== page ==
Donald Glover once claimed, when accepting an award, that Migo were the Beatles of Southern Hip-Hop and it’s ever growing monstrous presence in pop culture worldwide has a lot to do with Migos reigniting a flame Gucci Mane’s mixtapes could only keep lit for so long. And since then they have elevated their sound and range more, despite more frequent inconsistencies. Now, after a whole year has flown by with little rumblings Migos have returned with Culture 3, the third part of this album trilogy. As it is with the Culture albums, Migos come with more perspective and bass that you start to forget Culture 2 existed… jokes aside the production, as usual, comes with this auspicious range and melodic-trap synchronicity and Migos deliver verses at an apex, even though some tracks teeter on mediocrity.
These days it’s hard to solidify and justify a phenomenal rap album that runs past the hour mark, and slightly deep into the next. Unlike last year’s Miles by Blu and Exile or To Pimp A Butterfly by Kendrick, Migos have had a tendency to overdo the length of an album in order to create a “movie” and less a concise project. In doing so, it leaves some tracks that could have easily been left on the cutting room floor. And as it is with Culture 2, Culture 3 sniffs that runtime to meandering level, that sometimes you can get bored and the pacing starts to zoom by. And it’s no fault of the production.
Culture 3’s production is handled by a plethora of producers, like most trap-rap albums these days. Unlike last week’s The Voices of The Heroes, this group of producers here brings variety within the production itself instead of wrought sonic redundancy. It allows for Migos to continuously explore new avenues of delivery for some of the consistent content they rap about; whether making a flex based around the work during quarantine on “Vaccine,” or the cadence of “What You See,” the ever-rare Migos sad-relationship centric song, Migos may not always deliver, but they make it work over the production. “What You See,” has great verses but is misguided by an awkward construct with Justin Bieber, the production keeps some intrigue going. This is the case for more than half the album, where the production stands out exponentially more than the performances.
Within these performances, Migos have shown a tenacity to focus on the depth within the confines of their Seinfeld-esque style of rapping about nothing. Though that isn’t the case here as they do rap about something, even if a lot of it is about flexing the earned success from hard work. A lot of the time these tracks buoy between mediocrity and boringly bad. These tracks that balance on the mediocrity line usually comes from the bullish and haphazard delivery of the more pertinent parts of a track like the chorus. “Vaccine” and “Mahomes,” which are very boring and redundant, laying away for one to care and continue the rest of it without feeling like it is a chore to.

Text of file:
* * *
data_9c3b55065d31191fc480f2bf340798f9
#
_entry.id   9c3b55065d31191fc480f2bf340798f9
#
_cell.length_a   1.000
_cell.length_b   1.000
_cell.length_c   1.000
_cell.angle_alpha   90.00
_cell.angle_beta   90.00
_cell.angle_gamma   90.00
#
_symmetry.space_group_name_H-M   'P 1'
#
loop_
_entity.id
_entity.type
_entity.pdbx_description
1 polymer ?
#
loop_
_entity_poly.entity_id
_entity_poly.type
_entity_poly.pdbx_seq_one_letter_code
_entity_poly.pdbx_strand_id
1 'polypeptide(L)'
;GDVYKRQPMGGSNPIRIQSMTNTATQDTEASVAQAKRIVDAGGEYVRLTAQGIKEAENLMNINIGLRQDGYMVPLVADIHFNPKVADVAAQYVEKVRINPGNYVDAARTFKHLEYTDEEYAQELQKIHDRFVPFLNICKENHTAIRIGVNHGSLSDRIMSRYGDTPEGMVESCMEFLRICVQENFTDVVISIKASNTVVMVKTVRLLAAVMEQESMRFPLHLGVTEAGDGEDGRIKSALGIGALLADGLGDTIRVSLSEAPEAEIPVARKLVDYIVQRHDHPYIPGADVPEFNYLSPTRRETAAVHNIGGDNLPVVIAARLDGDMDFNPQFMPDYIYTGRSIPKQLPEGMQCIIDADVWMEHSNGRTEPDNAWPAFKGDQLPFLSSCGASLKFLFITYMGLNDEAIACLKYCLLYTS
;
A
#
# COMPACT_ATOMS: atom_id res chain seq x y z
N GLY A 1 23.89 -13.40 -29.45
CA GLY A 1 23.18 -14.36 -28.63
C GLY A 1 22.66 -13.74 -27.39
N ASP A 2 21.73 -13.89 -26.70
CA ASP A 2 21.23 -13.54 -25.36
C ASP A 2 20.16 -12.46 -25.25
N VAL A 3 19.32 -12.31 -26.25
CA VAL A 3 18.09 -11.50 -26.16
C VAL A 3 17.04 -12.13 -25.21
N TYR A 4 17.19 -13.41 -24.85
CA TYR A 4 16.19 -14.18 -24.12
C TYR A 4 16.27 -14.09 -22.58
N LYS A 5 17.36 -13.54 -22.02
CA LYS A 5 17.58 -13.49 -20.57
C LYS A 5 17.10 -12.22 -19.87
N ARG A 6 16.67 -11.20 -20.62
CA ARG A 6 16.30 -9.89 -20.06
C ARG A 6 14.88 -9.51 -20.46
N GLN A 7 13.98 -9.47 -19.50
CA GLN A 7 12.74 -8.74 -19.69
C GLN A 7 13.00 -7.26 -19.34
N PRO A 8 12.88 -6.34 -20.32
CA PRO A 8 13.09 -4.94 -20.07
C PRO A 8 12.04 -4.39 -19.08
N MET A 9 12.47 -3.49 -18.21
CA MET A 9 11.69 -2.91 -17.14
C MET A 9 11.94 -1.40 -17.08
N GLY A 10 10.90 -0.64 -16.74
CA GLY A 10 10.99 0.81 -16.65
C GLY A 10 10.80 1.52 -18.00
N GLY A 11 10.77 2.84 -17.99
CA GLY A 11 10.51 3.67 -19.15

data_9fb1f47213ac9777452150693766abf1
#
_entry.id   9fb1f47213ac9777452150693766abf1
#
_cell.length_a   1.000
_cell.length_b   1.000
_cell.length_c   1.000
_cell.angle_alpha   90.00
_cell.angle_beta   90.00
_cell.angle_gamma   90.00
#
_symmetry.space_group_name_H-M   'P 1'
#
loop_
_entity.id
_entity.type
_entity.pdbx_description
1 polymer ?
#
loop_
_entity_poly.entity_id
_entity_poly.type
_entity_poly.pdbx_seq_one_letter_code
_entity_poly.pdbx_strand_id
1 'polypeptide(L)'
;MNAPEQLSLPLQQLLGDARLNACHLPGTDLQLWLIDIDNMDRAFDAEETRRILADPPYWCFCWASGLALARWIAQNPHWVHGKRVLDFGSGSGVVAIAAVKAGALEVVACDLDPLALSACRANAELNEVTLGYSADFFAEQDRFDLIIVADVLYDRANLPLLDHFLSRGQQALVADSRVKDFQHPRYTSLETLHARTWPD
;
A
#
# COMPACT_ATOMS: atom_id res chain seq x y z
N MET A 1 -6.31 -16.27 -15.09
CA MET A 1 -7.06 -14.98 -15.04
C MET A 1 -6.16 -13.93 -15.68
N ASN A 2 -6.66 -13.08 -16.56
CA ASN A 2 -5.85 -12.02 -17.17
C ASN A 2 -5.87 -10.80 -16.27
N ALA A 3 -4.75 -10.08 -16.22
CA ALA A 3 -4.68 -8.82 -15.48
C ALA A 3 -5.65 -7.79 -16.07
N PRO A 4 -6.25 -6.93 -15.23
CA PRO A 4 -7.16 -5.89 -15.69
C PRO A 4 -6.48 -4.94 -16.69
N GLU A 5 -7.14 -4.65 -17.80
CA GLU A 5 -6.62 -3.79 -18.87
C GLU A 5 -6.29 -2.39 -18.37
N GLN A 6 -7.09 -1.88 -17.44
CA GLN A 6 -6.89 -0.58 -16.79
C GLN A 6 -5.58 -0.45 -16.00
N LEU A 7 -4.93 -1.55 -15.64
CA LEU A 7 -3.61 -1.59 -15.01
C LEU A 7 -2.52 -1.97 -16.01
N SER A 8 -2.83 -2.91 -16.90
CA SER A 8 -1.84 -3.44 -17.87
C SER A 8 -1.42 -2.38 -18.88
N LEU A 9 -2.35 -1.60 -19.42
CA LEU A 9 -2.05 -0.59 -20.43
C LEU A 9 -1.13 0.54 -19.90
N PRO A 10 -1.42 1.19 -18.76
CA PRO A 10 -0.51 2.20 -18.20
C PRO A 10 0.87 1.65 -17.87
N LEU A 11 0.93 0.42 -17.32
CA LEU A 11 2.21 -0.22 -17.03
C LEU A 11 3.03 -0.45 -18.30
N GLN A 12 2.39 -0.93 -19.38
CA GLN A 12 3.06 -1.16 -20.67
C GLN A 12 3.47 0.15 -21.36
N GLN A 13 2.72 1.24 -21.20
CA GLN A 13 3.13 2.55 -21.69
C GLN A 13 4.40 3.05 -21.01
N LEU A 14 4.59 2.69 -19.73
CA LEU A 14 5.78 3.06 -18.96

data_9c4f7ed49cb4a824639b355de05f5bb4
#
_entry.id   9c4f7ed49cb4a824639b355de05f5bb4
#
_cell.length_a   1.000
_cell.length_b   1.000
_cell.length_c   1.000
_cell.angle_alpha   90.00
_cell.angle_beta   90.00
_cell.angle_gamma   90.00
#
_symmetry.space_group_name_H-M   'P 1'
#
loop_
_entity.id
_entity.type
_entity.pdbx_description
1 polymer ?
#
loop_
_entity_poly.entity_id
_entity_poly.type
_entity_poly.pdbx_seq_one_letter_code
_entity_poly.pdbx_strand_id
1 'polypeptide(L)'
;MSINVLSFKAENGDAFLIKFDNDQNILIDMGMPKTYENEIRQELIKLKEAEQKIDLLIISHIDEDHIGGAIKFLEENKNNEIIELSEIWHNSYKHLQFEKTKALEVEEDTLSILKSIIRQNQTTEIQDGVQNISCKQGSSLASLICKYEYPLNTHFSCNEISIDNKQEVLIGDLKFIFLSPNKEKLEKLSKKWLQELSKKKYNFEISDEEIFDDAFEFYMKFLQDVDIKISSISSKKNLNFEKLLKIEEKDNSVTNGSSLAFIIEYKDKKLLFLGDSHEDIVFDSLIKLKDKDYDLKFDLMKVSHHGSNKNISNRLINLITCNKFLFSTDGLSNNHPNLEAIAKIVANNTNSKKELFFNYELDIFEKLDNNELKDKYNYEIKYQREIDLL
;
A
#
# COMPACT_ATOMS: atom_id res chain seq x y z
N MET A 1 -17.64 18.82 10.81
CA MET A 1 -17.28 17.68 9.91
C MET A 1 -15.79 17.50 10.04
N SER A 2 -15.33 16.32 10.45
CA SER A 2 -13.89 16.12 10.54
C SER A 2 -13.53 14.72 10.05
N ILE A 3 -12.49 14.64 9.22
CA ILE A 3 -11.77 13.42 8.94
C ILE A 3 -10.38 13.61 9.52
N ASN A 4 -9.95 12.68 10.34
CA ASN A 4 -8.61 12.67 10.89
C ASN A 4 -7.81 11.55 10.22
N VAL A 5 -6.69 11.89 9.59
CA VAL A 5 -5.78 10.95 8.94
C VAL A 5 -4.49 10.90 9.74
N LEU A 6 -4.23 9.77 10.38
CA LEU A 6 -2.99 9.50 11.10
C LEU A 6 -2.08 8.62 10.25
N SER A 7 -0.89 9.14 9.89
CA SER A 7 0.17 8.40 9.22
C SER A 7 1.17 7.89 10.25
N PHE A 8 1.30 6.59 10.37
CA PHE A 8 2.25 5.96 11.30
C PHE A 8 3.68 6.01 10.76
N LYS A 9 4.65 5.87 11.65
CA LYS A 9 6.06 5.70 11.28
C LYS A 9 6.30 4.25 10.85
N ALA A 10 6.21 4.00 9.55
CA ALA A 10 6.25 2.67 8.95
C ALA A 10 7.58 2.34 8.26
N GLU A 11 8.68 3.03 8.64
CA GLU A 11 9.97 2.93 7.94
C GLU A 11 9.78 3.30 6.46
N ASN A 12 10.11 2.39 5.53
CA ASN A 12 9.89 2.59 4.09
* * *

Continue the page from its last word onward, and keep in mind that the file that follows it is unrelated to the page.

As is with one of the bigger trends, some of the producers, along with some members of Migos add an elevated echo to add hype within both the verses and the tracks intro. I’ve mentioned in the past that this is an aspect from the various trends in hip-hop that is a favorite, albeit it becoming too much of a commonality that it can turn you off based on the context of the tracks. “Antisocial,” does so by giving that slightly elevated hype over a somber (in comparison to other tracks) percussion and moody production, however unlike the verses, the intro’s use meshes well as it acts like a forewarning, with OVO artist BAKA NOT NICE delivering the line “(Murda on the beat so it’s not nice!).” And it isn’t, as it steers away from the more centered trap tracks, allowing TakeOff and Quavo to take off the expensive clothes and humble themselves by diving deep into their past with drug abuse and more.
It’s the introspective and direct nature from some of the tracks on Culture 3 that keeps you reeled in, along with the more fluorescent and vibrant flex raps that deliver some smoothness in between. From the infectious and simply smart logical phrasing on “Why Not?” to the melodic and deep-rooted “Antisocial,” Migos continues to express a beautiful equilibrium within the variety. They have the esoteric-heavy bass production patterns that get elevated by unique brass-horn orchestrations on the overlay like on “Avalanche;” as well as, tracks that resonate with the inflection of a style they are taking influence on, like the gangster-rap influenced “Type Shit,” with Cardi B and the melodic piano notes from the emo-rap subgenre on “Antisocial.” It’s a breath of fresh air through and through.
Culture III is an uptick in the great direction for Migos as they fully engulf these styles and make them their own and a pleasant surprise from the trio. Though it does feel a bit overlong, there is more to like than not to keep on consistent rotation.